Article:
Almost a year ago to the day, David Zaharakis trudged from a training session at Windy Hill, his eyes on the ground, his arm grabbing at his leg.

On a light run the day before the Bombers met the Sydney Swans in round 11 last year, Zaharakis kicked a kicked a ball and felt a pinch in his quad.

He hadn't experienced a soft-tissue tear before, and presumed it was "a normal, little, three-week injury." That hope changed when he entered the rooms.

"When I did it I didn't know the severity, so I walked off the track and went inside and tried to kick a ball with the doctor," Zaharakis said.

"I couldn't even kick two metres. The pain in my leg meant I just couldn't kick the ball. From then on the doc didn't really say much and I knew that probably wasn't a great sign. To miss nine weeks was pretty bad."

To put it lightly. Before his torn quad tendon, the midfielder was playing the most damaging footy of his career, better than his 2011 best and fairest year. When he returned in round 21, against Carlton, he lacked the zip that makes Zaharakis. He was the same player, but wasn't.

"It felt weird. I had no confidence in my leg. I didn't think it wasn't going to go again, but there was that feeling in the back of my mind like, 'If I bang one in from 60m, is it going to go?' You never know," he says.

"I was really tentative on my leg. I wasn't running because I wasn't fit enough to play. It was a pretty hard three weeks."

It took until Anzac Day this year – nearly 11 months after the injury – for Zaharakis to get his groove back.

In between there had been a different quad injury, a strain that kept him out of the NAB Cup, which meant he entered the season with only one VFL game under his belt.

He was Essendon's sub in round one, was subbed in round two, and was building in rounds three and four. Collingwood, in round five, felt his full force, with four goals and 34 disposals in a best-on-ground showing.

"I felt great that day," he says. "I remember saying to the coaching staff that was the first day I felt full match fitness. It was the first day I felt fit and as explosive as I have been in previous years. Since then the last four weeks have been the same."

His average possession tally in the last month has risen back to 25, but the other pieces of his game have returned: the 23-year-old is running the with the ball and not just after it, he is bursting from centre clearances and packs, and last week against Richmond he kicked two on-the-move goals from outside 50.

Against the Swans on Saturday, he'll be expected to do the same, this time facing the Swans fit and ready.

Things have happened quickly in Zaharakis' young career. His first game won him a NAB AFL Rising Star nomination. His first goal was a matchwinner. In his third season he became Essendon's youngest Crichton medallist in 30 years. In his fourth, he was elevated to its leadership group.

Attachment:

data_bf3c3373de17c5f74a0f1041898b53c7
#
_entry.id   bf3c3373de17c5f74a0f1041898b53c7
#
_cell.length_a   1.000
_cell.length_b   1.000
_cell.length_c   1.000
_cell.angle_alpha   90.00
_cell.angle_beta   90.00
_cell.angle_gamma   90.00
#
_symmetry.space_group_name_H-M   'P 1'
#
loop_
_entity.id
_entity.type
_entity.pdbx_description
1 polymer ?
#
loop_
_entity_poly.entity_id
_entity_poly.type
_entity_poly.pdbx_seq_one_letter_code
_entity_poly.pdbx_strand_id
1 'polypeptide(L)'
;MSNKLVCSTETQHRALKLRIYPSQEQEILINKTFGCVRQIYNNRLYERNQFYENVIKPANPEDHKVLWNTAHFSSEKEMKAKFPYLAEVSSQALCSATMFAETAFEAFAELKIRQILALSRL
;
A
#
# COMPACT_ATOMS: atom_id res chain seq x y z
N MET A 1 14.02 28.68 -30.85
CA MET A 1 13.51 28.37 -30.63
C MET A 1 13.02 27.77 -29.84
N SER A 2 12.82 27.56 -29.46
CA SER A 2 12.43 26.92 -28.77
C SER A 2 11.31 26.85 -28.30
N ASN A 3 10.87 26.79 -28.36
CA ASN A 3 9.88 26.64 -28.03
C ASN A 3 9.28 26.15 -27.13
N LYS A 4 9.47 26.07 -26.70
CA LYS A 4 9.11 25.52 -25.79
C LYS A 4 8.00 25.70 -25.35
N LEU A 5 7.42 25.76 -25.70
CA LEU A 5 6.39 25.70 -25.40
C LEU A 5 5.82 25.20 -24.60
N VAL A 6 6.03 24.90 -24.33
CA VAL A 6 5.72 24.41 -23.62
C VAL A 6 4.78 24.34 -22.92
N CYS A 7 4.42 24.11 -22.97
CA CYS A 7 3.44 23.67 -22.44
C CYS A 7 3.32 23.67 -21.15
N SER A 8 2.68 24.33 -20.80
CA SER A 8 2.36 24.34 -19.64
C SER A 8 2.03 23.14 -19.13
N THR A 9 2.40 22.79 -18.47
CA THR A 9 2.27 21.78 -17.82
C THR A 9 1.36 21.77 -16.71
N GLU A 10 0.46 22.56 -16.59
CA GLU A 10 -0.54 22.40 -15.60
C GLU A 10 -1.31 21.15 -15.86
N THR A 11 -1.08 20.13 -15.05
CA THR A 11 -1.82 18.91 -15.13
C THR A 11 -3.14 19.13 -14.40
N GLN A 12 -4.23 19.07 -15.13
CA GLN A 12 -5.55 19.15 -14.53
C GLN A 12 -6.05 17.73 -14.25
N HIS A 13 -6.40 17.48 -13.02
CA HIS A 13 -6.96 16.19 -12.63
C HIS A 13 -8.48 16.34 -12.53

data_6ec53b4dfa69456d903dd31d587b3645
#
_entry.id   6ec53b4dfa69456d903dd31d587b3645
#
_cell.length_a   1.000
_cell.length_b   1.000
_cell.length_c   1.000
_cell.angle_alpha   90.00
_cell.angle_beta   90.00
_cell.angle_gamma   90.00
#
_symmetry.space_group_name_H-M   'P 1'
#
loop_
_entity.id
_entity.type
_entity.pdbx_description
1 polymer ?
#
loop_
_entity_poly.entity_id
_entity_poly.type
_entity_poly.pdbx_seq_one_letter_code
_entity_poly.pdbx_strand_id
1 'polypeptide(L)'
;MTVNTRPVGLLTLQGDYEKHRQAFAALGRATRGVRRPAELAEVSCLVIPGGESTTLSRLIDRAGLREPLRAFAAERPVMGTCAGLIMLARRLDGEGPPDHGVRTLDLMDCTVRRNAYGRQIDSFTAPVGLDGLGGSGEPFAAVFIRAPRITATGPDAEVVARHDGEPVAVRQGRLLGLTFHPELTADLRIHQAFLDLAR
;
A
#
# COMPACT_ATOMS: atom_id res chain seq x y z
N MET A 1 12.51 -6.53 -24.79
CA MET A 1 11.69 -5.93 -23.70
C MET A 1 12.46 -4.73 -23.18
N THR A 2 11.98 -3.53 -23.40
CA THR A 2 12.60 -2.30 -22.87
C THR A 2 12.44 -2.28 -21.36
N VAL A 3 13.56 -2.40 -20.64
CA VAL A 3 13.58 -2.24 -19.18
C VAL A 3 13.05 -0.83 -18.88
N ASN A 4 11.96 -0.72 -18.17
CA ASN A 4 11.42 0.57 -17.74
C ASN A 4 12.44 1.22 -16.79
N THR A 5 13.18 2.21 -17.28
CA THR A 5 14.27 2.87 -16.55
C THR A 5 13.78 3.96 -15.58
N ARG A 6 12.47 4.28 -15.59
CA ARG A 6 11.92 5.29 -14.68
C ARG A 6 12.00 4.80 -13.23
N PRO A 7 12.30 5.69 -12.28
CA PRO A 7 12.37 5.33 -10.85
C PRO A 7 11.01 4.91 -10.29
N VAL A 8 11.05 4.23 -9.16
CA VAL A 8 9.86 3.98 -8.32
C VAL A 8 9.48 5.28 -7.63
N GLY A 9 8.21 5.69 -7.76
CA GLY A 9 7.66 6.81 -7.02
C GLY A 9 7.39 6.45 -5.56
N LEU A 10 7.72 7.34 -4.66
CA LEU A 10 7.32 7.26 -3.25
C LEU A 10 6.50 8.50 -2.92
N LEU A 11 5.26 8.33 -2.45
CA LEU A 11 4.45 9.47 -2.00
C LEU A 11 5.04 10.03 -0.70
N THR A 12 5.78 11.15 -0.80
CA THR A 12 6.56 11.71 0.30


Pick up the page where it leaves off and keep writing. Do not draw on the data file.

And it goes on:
Zaharakis wants to keep that momentum going. He was shut down by Richmond stopper Steven Morris in the second half last week – a learning curve he is adjusting to – and has coach James Hird making sure he doesn't get complacent.

"I speak to Hirdy quite a bit about always improving my game and trying to be the best player I can be in the competition," he said.

"All the things happened pretty quickly but if you rest on that you can stagnate. He's massively been on my back at training and in the weights room.

"I love having a coach on my back all the time. He's not too hard on me but he pushes me quite a bit which I enjoy. He said to me 'If you ever want me to pull back on you then [tell me]', but I love that he pushes me hard because it's going to make me a better player."

He's growing as a leader, too. He sees how captain Jobe Watson finds the right balance between giving honest feedback and listening to others, and wants to take it into his own style.

Zaharakis co-captained Vic Metro in 2008, alongside Michael Hurley, and was skipper of the Northern Knights in the TAC Cup. Captaining Essendon one day is a goal.

"I'm not going to say I'll take it off anyone but if it comes up and things move in a few years, of course I'm going to say I'd love to be captain of the football club," he said.

"It's something I've always aspired to become and I've barracked for the footy club since I was younger."

He has had a crash course in leadership over the last four months, with ASADA's on-going investigation into the club's supplement use.

Soon after the investigation opened, Zaharakis had most of the club's leadership group, plus club doctor Bruce Reid and staffer Colin Hooper, over at his house for a barbecue.

Since then there has been times the players have gone to the movies together, or had a meal at Crown Casino, to talk and relax in each other's company.

"We've become a really tight group. We were actually pretty close before this, which was good to see, but since it all broke it's been [strengthened]. You can whinge and whine about people behind their backs but nobody's done that at this footy club and there's been no hallway whispers," Zaharakis said.

The interviews now completed, the Bombers are awaiting an outcome.

"I can't speak for anyone else at the footy club but for me personally it's behind me, but it's just waiting for that day to happen when you get all cleared. Hopefully that happens sooner rather than later and the whole club can get on with football."

In the meantime there is footy to play, and Essendon is in the best shape to challenge for a top-four spot since Zaharakis arrived at the club.

Defensively the club is ranked second (behind Fremantle) in the competition – a huge jump from previous seasons – but it is an intangible element which has Zaharakis confident the Bombers are better placed than before.  

"Probably the maturity of the side," he says. "That's a big thing."